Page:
Plot Twist No. 7: We’re still not done! Now Henry and Frank meet up in the woods. Cue one of my audibles: “OH, NO.” But what exactly are they in cahoots to accomplish? “Moloch is dead and so are his plans,” Henry informs Frank (and us). “No longer am I the Horseman of War. [Good to know!] From now on, destiny bends to my will.”
And that, my friends, is a cliffhanger.
But there’s one more thing I want to discuss. I’ve long held my suspicions that the Sleepy Hollow writers occasionally drop little clues into the scripts that can almost be interpreted as their way of feedbacking with the audience. Not Easter eggs à la LOST, per se, but dialogue that can nevertheless be interpreted as meta, and my meta-meter was zinging off the scale last night. “We’re doing this the old-fashioned way, before Katrina arrived,” Crane says at one point (I think, or maybe it was Abbie?), and later: “Before Katrina was here, we took down all kinds of supernatural threats.” After attempting to position Katrina as an equal protagonist alongside Abbie and Crane for the bulk of season two, it seems that the show might be about to try a different tactic. (Another example: “You are walking the wrong path,” Kent tells Katrina. “Have you never wondered why your powers betray you when you need them the most?” Freaking yes! Yes, we have!)
So will things go back to the way things used to be? Maybe. Crane: “Leftenant, do you have a vision of the life in store for us?” Abbie: “No.”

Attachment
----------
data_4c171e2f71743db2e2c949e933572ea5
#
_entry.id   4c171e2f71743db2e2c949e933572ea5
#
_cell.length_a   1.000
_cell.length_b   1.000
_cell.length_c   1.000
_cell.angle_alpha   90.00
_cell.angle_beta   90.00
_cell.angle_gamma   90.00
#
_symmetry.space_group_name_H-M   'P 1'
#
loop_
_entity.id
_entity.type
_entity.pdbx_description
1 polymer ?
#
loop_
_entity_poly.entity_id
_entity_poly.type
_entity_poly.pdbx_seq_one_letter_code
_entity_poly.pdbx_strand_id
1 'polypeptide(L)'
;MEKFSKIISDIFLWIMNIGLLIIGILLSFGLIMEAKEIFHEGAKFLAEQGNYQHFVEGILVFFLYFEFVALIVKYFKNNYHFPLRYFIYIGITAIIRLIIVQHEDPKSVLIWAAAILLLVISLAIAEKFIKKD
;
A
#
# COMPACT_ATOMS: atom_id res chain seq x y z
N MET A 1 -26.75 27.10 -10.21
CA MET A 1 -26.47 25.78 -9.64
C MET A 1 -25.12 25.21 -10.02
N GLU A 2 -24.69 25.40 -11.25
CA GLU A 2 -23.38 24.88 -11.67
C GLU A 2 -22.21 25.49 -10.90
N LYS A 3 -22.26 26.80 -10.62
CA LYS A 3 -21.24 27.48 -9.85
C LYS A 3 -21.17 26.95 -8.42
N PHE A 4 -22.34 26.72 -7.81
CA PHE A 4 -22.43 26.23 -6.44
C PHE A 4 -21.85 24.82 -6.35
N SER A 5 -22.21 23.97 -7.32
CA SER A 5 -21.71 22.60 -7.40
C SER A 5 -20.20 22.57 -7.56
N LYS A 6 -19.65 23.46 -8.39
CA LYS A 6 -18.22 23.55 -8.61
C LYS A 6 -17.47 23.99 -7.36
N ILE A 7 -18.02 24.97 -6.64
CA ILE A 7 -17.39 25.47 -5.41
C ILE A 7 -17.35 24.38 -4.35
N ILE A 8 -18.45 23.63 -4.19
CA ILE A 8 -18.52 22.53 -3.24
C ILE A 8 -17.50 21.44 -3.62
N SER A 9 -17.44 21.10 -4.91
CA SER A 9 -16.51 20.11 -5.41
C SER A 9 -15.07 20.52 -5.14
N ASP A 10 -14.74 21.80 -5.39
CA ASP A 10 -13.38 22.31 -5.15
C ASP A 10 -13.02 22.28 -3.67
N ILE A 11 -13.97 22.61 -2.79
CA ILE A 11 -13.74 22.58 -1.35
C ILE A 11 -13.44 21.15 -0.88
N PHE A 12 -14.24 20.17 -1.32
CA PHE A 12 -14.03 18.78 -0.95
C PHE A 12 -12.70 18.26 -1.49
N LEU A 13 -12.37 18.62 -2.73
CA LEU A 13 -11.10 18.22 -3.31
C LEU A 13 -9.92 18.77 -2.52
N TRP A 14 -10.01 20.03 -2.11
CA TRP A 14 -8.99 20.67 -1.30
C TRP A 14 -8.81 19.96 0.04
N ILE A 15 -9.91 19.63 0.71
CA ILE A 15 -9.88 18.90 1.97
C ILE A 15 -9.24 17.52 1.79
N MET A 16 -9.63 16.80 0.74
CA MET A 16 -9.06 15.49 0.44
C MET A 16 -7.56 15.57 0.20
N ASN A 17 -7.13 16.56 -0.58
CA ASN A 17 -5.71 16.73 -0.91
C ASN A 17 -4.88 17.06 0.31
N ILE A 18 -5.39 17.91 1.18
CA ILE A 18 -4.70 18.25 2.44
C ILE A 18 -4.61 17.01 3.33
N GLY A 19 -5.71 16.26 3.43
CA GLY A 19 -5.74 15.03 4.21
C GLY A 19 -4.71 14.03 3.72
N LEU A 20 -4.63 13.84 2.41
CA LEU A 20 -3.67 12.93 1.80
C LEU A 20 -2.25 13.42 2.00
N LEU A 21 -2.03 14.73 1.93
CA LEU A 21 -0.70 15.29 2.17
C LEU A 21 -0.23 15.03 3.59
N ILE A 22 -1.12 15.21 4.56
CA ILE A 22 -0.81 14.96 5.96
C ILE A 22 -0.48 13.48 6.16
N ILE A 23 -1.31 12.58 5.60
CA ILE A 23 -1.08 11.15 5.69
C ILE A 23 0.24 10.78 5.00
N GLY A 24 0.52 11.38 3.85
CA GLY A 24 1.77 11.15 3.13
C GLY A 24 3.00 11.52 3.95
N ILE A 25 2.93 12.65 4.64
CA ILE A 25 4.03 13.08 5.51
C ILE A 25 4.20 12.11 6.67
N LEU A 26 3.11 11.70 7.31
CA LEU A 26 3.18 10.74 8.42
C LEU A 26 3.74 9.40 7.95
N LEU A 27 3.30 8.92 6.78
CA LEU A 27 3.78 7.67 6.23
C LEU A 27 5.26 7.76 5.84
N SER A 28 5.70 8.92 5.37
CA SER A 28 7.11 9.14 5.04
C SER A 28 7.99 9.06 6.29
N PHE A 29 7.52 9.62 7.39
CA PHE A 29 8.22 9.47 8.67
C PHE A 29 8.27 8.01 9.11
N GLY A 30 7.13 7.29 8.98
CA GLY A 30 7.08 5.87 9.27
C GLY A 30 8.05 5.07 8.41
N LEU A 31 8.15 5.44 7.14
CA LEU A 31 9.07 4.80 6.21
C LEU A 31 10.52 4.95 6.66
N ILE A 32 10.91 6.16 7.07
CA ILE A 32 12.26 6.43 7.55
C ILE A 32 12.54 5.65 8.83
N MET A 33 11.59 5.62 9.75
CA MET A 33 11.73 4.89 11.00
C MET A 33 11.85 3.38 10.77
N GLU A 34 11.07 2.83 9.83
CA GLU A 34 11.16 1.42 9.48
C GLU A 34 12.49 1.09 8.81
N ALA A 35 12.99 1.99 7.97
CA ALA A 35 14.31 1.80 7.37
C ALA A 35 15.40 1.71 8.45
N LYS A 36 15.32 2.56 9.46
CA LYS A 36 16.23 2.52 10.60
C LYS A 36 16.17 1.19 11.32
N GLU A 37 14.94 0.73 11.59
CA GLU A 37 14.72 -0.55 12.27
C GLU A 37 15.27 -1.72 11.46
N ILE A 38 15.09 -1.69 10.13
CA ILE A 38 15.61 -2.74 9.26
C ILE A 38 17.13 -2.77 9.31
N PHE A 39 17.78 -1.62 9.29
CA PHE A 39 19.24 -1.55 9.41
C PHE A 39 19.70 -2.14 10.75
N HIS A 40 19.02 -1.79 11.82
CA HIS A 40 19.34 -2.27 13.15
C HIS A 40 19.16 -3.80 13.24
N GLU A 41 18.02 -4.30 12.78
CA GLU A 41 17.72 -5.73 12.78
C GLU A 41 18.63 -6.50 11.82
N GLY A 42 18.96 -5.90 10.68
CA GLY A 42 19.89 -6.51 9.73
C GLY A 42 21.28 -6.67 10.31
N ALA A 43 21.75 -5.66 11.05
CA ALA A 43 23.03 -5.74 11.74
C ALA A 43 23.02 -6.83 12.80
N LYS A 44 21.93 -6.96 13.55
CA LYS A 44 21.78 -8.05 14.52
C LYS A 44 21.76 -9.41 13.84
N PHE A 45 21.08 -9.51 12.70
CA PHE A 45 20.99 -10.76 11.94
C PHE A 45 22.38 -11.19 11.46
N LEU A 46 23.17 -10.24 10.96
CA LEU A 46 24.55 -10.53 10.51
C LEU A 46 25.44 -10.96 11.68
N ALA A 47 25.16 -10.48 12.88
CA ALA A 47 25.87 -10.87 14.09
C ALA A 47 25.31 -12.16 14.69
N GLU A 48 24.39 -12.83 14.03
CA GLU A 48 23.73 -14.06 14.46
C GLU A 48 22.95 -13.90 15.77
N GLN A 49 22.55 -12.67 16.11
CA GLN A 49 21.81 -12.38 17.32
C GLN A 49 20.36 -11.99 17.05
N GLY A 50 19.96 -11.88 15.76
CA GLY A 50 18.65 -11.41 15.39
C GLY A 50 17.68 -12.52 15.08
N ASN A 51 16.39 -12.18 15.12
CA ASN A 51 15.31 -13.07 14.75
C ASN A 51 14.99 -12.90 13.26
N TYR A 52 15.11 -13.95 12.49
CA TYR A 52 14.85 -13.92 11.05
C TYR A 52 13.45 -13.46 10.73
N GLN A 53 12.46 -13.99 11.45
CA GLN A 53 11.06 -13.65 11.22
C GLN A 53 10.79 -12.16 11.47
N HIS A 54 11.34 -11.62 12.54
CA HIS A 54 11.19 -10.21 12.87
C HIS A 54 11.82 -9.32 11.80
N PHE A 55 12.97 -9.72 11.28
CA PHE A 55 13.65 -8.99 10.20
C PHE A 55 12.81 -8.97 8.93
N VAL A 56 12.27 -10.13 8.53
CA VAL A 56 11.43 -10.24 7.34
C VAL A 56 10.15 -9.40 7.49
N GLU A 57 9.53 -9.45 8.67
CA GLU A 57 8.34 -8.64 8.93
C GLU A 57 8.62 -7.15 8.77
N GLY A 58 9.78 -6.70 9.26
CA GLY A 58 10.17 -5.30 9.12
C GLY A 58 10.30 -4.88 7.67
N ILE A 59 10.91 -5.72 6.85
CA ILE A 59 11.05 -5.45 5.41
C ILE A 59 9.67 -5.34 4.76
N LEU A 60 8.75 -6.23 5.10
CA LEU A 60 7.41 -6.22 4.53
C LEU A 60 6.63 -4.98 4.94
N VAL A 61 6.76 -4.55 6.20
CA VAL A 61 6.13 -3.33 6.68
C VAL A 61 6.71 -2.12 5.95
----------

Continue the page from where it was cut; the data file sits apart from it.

I’ll say it again: That, my friends, is a cliffhanger.
Was anyone else thinking or hoping that the dude who works at the auction house at the top of the episode would reappear, perhaps as Henry’s surprise book-procuring accomplice? He struck me as one of those enticing bit characters you want to see again. Actually, I felt the same about the motel-keeper’s son; he was such a breath of fresh, sunny air in the midst of all the double-crossing and the motorcycle toughs and whatnot.
Is it just me, or did this episode have the coolest special effects we’ve seen in a while?
Crane: [honks squeaking banana] One cannot even buy a home without being bombarded by modern-day hucksterism.
Crane: Curb thy foul stench, unholy minion!
Abbie: You really need to work on your trash talk.